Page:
Ancient Monuments

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Two stone hut circles, a length of boundary bank and a short length of the Devonport Leat 380m WNW of Raddick Hill summit

A Scheduled Monument in Walkhampton, Devon

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Latitude: 50.5229 / 50°31'22"N

Longitude: -4.0112 / 4°0'40"W

OS Eastings: 257527.735696

OS Northings: 71167.34493

OS Grid: SX575711

Mapcode National: GBR Q2.XFGS

Mapcode Global: FRA 27HP.143

Entry Name: Two stone hut circles, a length of boundary bank and a short length of the Devonport Leat 380m WNW of Raddick Hill summit

Scheduled Date: 16 July 1974

Last Amended: 14 June 1994

Source: Historic England

Source ID: 1011184

English Heritage Legacy ID: 22312

County: Devon

Civil Parish: Walkhampton

Traditional County: Devon

Lieutenancy Area (Ceremonial County): Devon


This monument includes two stone hut circles on a north west-south east
alignment, a linking length of boundary bank and a short length of the
Devonport Leat, situated on a gentle west-facing slope of Raddick Hill
overlooking the valley of the River Meavy.
The stone hut circles are composed of stone and earth banks surrounding an
internal area. The south eastern hut wall measures 1.4m wide and 0.5m high and
defines a 6.5m diameter internal area. This hut has seen limited damage as a
result of the Devonport Leat cutting through its centre. The Devonport Leat
extends from the Cowsic valley to Devonport and has carried domestic water to
the town since the late 18th century. The leat now carries water to the
Burrator reservoir. A 23m long, 1.5m wide and 0.3m high rubble boundary bank
leads WNW from the south eastern hut to the second building. The interior of
the north western hut measures 6.8m in diameter and is defined by a 1.8m wide
wall standing up to 0.5m high. A gap in the southern wall of this building
represents an original doorway.
The Devonport leat is included within the monument because of its close
association with the earlier archaeological deposits. An enclosure lies to
the south of this monument, the subject of a separate scheduling.

The site of the monument is shown on the attached map extract.
It includes a 2 metre boundary around the archaeological features,
considered to be essential for the monument's support and preservation.

Source: Historic England

Reasons for Scheduling

Dartmoor is the largest expanse of open moorland in southern Britain and,
because of exceptional conditions of preservation, it is also one of the most
complete examples of an upland relict landscape in the whole country. The
great wealth and diversity of archaeological remains provide direct evidence
for human exploitation of the Moor from the early prehistoric period onwards.
The well-preserved and often visible relationship between settlement sites,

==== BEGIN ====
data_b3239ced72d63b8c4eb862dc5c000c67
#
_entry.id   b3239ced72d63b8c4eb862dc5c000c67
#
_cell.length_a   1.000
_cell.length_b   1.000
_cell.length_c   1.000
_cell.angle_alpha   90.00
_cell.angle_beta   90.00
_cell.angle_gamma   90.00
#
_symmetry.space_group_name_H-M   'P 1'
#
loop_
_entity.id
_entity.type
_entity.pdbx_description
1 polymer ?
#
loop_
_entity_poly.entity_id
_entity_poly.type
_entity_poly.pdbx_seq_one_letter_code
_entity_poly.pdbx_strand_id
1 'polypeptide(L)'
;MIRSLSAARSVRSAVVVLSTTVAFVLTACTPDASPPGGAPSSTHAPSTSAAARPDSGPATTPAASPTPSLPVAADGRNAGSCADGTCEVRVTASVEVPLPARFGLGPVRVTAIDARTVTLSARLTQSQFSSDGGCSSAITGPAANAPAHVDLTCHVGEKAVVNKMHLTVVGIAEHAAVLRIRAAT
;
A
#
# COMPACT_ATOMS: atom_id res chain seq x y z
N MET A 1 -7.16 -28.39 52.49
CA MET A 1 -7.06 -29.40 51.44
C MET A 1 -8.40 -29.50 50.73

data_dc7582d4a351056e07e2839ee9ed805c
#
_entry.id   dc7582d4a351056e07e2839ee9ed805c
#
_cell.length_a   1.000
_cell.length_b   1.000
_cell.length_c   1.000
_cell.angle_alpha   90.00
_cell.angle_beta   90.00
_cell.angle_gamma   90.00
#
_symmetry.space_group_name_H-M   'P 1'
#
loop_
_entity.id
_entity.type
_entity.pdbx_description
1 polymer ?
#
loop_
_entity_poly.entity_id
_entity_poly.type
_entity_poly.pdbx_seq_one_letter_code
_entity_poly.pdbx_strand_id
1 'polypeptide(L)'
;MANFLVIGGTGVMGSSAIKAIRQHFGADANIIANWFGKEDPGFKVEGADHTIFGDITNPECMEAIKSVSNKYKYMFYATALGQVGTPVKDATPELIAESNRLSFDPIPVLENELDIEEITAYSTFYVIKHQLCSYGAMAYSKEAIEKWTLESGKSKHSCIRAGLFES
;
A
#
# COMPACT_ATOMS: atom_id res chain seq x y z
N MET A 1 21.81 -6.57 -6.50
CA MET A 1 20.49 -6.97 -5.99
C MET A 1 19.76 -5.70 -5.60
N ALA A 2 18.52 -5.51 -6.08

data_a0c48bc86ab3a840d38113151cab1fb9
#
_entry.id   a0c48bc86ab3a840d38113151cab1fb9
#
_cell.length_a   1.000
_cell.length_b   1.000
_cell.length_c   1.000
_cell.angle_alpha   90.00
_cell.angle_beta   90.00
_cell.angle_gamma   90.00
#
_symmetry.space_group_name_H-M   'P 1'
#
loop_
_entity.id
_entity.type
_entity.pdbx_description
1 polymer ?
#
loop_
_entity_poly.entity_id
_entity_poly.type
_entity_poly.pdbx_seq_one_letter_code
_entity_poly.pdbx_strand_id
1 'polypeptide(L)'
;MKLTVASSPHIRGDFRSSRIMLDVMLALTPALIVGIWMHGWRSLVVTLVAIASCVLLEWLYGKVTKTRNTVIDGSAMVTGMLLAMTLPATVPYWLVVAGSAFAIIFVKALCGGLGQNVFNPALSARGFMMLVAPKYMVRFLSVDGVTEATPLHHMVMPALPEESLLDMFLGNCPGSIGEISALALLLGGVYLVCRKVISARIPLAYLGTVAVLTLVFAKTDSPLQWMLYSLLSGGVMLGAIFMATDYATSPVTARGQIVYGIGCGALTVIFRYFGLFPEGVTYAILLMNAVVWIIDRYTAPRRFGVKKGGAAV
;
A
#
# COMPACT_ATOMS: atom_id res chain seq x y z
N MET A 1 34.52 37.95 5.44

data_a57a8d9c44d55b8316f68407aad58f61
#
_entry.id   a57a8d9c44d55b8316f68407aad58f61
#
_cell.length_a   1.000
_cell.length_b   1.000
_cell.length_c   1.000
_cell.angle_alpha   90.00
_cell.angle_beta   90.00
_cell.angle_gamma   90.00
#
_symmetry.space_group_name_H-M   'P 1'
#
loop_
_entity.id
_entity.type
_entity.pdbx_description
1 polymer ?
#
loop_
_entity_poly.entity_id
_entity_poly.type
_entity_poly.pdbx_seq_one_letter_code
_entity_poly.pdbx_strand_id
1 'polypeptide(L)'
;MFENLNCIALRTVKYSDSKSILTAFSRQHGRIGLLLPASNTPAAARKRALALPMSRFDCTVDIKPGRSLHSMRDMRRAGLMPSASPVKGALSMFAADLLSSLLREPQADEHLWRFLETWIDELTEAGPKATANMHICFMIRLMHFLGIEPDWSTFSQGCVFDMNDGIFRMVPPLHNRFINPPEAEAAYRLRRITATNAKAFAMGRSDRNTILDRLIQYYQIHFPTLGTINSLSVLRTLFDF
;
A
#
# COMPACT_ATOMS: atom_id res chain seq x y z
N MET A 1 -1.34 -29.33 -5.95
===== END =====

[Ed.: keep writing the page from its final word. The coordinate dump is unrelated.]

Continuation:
major land boundaries, trackways, ceremonial and funerary monuments as well as
later industrial remains, gives significant insights into successive changes
in the pattern of land use through time. Stone hut circles and hut settlements
were the dwelling places of prehistoric farmers on Dartmoor. They mostly date
from the Bronze Age, with the earliest examples on the Moor in this building
tradition dating to about 1700 BC. The stone-based round houses consist of low
walls or banks enclosing a circular floor area; remains of the turf or thatch
roof are not preserved. The huts may occur singly or in small or large groups
and may lie in the open or be enclosed by a bank of earth and stone. Although
they are common on the Moor, their longevity and their relationship with other
monument types provide important information on the diversity of social
organisation and farming practices amongst prehistoric communities. They are
particularly representative of their period and a substantial proportion of
surviving examples are considered worthy of protection.

The two stone hut circles and a length of boundary bank 380m WNW of Raddick
Hill summit, survive well within an area containing a large variety of
important archaeological monuments. The settlement contains archaeological
remains and evidence relating to the monument, the economy of its inhabitants
and the landscape in which they lived. As such it provides a valuable insight
into the nature of Bronze Age occupation on the west side of the Moor.

Source: Historic England


Devon County Sites and Monuments Register, SX57SE15,
Devon County Sites and Monuments Register, SX57SE193,
Gibson, A, Single Monument Class Description - Stone Hut Circles, (1987)
Gibson, A, Single Monument Class Description - Stone Hut Circles, (1987)
MPP fieldwork by S. Gerrard,

Source: Historic England

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